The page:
Negotiation has its place, but so does force
Negotiation has its place, but so does force
A Pivotal Moment for EU Foreign Policy
A Pivotal Moment for EU Foreign Policy
Op-Ed / Global 3 minutes

Negotiation has its place, but so does force

Australia must take part in devising guidelines for the use of force.

It takes a long time for some things to sink into the heads of some policymakers. But — with the continuing catastrophe in Iraq, the lesser but still painful one of Israel's confrontation with Hezbollah last year and, by contrast, the progress now being made after the return to the negotiating table in North Korea — the message does seem to be finally getting through that military force has profound limits as a policy instrument, that — in Churchill's immortal phrase — "jaw-jaw is better than war-war".

Life is a learning experience, even for neo-cons. There is a great deal to be said for good old-fashioned diplomacy, containment and deterrence — not least in trying to solve the interlocking Middle East problems of Israel-Palestine, Lebanon-Syria, Iran and Iraq.

In the case of Iraq, the penny seems at last to have dropped in the US, after as usual exhausting all less rational alternatives, that the only game in town really is the set of recommendations of the Baker-Hamilton report — premised on the deeply suspicious notion that diplomacy is all about finding common ground with your opponents, not just your friends. Certainly, the only way forward in a desolate situation seems to be a major effort, working with Iran among others, to internationalise and regionalise the conflict-resolution process, and to use the broad-based pressure applied by an international contact group to create a new internal political settlement with a broader group of players than those now dominating the government.

Where the penny has not yet dropped is talking to Iran about Iran. While there is now a fairly complete understanding in Washington and Israel about the catastrophic impact of a preventive military strike on its nascent nuclear facilities, policymakers are still in denial on the other reality: that diplomatic confrontation and sanctions are not going to stop Tehran acquiring a full nuclear fuel-cycle capability, including the know-how to enrich uranium to weapons grade.

What is needed is a completely different approach that would seek — through a negotiated package of incentives and disincentives, with a very strong monitoring and enforcement mechanism — to hold Iran to the status of a breakout-capable state, not an actual nuclear weapons state. I am constantly told there is no way the US can be persuaded to modify its position, so there's no alternative but to press on with confrontation.

Similar considerations apply, although one runs the risk of even greater unpopularity in saying so, in relation to dealing with Hamas in the context of trying yet again to construct a viable and sustainable Arab-Israeli peace. I have never been more persuaded than I am now that an urgent effort to construct a workable two-state solution is crucially necessary for the security of Israel, the immediate region and to help defuse some of the wider tensions between the West and the Islamic world. But I have also been never more persuaded than I am now that this will be utterly unachievable without the re-creation of significant Palestinian unity and the end of the attempt to boycott and isolate Hamas into submission.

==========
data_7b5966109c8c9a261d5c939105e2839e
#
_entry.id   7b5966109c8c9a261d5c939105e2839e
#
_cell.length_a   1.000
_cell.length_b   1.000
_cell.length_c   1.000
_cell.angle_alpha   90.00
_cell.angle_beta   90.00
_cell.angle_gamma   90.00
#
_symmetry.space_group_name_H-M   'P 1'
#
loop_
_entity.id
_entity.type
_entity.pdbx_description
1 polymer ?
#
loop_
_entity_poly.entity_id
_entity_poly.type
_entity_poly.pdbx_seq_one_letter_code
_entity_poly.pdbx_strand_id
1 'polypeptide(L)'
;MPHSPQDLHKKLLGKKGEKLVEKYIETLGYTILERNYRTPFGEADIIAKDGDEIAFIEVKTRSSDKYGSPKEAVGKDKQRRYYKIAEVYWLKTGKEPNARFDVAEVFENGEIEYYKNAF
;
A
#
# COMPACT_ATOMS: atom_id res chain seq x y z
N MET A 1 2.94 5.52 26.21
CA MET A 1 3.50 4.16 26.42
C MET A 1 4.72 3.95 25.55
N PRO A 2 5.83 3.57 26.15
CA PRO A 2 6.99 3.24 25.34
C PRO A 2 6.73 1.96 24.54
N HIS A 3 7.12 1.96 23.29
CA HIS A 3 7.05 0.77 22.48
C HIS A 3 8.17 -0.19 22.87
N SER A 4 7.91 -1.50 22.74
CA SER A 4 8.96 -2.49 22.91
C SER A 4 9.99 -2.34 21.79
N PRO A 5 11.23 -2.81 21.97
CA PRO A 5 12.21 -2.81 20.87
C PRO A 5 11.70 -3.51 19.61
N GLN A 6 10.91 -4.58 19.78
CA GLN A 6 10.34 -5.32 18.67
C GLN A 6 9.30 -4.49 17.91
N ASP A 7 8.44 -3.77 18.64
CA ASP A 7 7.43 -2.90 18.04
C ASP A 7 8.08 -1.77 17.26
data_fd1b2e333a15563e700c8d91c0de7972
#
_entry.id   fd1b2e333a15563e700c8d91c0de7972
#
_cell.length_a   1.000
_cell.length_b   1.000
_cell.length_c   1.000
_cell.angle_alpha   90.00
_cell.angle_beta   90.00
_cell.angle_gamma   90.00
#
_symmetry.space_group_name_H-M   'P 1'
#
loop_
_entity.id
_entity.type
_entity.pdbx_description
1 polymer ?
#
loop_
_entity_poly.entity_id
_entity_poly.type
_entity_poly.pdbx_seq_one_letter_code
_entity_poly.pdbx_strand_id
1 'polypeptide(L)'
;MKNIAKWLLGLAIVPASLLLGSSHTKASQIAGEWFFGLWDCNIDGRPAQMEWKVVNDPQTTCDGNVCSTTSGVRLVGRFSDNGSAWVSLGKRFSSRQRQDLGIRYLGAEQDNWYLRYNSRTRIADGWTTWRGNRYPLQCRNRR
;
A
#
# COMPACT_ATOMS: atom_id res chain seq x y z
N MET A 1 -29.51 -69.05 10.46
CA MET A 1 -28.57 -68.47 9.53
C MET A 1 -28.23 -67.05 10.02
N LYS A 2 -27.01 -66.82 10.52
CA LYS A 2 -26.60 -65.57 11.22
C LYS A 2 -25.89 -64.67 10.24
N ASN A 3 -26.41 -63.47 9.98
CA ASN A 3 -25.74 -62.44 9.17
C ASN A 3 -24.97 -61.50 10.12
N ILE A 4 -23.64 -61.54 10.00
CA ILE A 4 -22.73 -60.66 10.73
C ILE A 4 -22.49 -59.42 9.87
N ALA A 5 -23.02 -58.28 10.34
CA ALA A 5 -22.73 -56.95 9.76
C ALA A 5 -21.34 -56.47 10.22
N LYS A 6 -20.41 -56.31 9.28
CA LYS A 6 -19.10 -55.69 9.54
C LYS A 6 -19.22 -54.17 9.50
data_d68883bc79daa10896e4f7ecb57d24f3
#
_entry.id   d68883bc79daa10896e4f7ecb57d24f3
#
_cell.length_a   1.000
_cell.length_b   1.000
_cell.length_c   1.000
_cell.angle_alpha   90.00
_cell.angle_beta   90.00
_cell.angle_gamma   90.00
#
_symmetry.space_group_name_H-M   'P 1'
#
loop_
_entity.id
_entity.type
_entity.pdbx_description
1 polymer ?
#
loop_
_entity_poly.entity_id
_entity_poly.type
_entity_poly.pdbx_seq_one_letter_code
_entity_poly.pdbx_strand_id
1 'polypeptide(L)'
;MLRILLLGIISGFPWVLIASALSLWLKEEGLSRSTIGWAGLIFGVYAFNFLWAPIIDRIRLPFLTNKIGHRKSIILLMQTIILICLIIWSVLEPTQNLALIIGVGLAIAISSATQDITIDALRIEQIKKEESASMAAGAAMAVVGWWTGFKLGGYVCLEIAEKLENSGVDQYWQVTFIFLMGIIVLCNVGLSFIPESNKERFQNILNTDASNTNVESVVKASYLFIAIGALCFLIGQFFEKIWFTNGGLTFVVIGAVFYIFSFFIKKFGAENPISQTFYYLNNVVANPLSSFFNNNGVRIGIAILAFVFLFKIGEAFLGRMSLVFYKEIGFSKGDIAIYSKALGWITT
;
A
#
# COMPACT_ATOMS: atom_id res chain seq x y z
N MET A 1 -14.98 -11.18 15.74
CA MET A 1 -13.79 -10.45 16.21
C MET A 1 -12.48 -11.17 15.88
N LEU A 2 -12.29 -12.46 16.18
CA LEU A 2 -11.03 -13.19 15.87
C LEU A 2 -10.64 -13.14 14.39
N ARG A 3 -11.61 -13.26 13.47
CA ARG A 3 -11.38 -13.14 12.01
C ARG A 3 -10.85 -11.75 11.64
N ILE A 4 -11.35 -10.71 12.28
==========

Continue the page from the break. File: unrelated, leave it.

The wider point that needs to be made is that an approach to the Middle East that combines attempted democratisation with the isolation of all political Islamists has always been hopelessly unrealistic.

What I would always argue should be the preference of rational policymakers for jawing rather than warring does not mean that we should swing to the opposite extreme and reject military responses in situations where this is both legal, as a matter of international law, and legitimate, as a matter of morality and decency. There are two big problems with military force: not just using it when we shouldn't, but not using it when we should. And in this context we need to be focusing much more intently, in the Security Council and everywhere else, on formulating agreed guidelines for the use of force.

The point about introducing such agreed criteria is not that their application will produce push-button consensus, but that they will necessarily concentrate everyone's attention on not just one or two, but all the critical issues: (1) whether the situation is prima facie serious enough to justify even the contemplation of force, (2) whether the primary reason for the proposed attack is really the stated one and defensible as such, (3) whether military action really is the last resort, (4) whether the nature of the force proposed is proportional to the harm being stopped or averted, and (5) the balance of consequences: whether the proposed coercive military intervention will do more harm than good.

Getting agreement on such criteria of legitimacy remains for me one of the great pieces of unfinished international security business, and one on which those of us keen to live in a rule-based international order — and that should certainly include countries the size of Australia — should continue to campaign hard.

Subscribe to Crisis Group’s Email Updates

Receive the best source of conflict analysis right in your inbox.